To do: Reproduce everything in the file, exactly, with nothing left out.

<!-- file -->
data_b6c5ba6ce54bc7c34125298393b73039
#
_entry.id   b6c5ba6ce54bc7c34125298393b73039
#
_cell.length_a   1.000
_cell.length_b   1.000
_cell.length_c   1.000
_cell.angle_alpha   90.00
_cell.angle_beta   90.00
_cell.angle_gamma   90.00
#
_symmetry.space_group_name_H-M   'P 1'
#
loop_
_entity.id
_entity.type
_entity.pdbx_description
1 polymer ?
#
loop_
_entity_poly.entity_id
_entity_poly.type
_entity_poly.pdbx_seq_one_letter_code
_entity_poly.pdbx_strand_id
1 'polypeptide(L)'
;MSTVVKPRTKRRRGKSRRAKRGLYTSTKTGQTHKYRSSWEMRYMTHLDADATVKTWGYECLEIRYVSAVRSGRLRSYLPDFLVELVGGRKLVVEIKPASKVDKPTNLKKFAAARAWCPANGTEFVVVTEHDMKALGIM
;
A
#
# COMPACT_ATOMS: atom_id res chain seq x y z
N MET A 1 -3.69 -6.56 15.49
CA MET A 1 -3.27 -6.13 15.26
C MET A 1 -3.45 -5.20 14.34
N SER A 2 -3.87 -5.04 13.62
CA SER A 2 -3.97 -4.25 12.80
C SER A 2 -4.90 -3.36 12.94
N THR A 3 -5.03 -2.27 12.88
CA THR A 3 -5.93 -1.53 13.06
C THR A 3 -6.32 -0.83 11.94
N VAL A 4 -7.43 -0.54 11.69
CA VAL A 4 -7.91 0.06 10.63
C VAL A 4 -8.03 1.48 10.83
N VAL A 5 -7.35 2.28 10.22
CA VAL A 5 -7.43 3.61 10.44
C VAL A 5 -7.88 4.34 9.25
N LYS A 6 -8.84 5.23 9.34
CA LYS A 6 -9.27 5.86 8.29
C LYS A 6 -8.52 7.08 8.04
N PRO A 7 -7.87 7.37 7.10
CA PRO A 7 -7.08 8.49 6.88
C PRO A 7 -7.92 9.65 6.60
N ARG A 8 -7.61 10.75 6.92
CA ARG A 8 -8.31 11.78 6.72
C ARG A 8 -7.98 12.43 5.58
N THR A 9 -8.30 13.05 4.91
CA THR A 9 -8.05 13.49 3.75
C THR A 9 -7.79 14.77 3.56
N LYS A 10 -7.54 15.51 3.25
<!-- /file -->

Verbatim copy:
data_b6c5ba6ce54bc7c34125298393b73039
#
_entry.id   b6c5ba6ce54bc7c34125298393b73039
#
_cell.length_a   1.000
_cell.length_b   1.000
_cell.length_c   1.000
_cell.angle_alpha   90.00
_cell.angle_beta   90.00
_cell.angle_gamma   90.00
#
_symmetry.space_group_name_H-M   'P 1'
#
loop_
_entity.id
_entity.type
_entity.pdbx_description
1 polymer ?
#
loop_
_entity_poly.entity_id
_entity_poly.type
_entity_poly.pdbx_seq_one_letter_code
_entity_poly.pdbx_strand_id
1 'polypeptide(L)'
;MSTVVKPRTKRRRGKSRRAKRGLYTSTKTGQTHKYRSSWEMRYMTHLDADATVKTWGYECLEIRYVSAVRSGRLRSYLPDFLVELVGGRKLVVEIKPASKVDKPTNLKKFAAARAWCPANGTEFVVVTEHDMKALGIM
;
A
#
# COMPACT_ATOMS: atom_id res chain seq x y z
N MET A 1 -3.69 -6.56 15.49
CA MET A 1 -3.27 -6.13 15.26
C MET A 1 -3.45 -5.20 14.34
N SER A 2 -3.87 -5.04 13.62
CA SER A 2 -3.97 -4.25 12.80
C SER A 2 -4.90 -3.36 12.94
N THR A 3 -5.03 -2.27 12.88
CA THR A 3 -5.93 -1.53 13.06
C THR A 3 -6.32 -0.83 11.94
N VAL A 4 -7.43 -0.54 11.69
CA VAL A 4 -7.91 0.06 10.63
C VAL A 4 -8.03 1.48 10.83
N VAL A 5 -7.35 2.28 10.22
CA VAL A 5 -7.43 3.61 10.44
C VAL A 5 -7.88 4.34 9.25
N LYS A 6 -8.84 5.23 9.34
CA LYS A 6 -9.27 5.86 8.29
C LYS A 6 -8.52 7.08 8.04
N PRO A 7 -7.87 7.37 7.10
CA PRO A 7 -7.08 8.49 6.88
C PRO A 7 -7.92 9.65 6.60
N ARG A 8 -7.61 10.75 6.92
CA ARG A 8 -8.31 11.78 6.72
C ARG A 8 -7.98 12.43 5.58
N THR A 9 -8.30 13.05 4.91
CA THR A 9 -8.05 13.49 3.75
C THR A 9 -7.79 14.77 3.56
N LYS A 10 -7.54 15.51 3.25